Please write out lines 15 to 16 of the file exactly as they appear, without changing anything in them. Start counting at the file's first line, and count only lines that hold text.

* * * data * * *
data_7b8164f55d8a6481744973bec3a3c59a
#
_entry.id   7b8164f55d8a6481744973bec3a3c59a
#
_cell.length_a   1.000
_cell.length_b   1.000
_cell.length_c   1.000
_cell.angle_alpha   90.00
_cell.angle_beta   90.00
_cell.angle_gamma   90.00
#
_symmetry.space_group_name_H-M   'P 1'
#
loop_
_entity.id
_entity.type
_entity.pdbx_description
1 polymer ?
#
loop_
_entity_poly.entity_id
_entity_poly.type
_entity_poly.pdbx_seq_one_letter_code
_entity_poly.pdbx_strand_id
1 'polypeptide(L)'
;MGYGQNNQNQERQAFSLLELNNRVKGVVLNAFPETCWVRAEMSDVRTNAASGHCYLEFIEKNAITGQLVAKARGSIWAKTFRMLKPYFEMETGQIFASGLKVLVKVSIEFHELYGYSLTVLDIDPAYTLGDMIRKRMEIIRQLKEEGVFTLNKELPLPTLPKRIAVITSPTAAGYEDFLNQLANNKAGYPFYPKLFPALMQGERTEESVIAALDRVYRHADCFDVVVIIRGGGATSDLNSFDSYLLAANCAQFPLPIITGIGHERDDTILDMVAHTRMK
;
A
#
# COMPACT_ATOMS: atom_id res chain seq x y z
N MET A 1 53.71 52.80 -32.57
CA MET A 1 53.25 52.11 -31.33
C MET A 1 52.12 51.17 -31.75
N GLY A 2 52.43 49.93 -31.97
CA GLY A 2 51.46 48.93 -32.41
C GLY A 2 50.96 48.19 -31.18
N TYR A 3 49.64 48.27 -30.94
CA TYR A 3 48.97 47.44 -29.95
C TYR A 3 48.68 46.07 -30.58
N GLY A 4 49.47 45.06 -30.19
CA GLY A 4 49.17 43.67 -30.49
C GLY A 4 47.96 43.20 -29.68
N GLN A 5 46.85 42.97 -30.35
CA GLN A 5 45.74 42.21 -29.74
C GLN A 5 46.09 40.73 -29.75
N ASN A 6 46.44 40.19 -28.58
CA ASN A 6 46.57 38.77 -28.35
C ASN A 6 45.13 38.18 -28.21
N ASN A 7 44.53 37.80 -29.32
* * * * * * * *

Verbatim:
_entity.id
_entity.type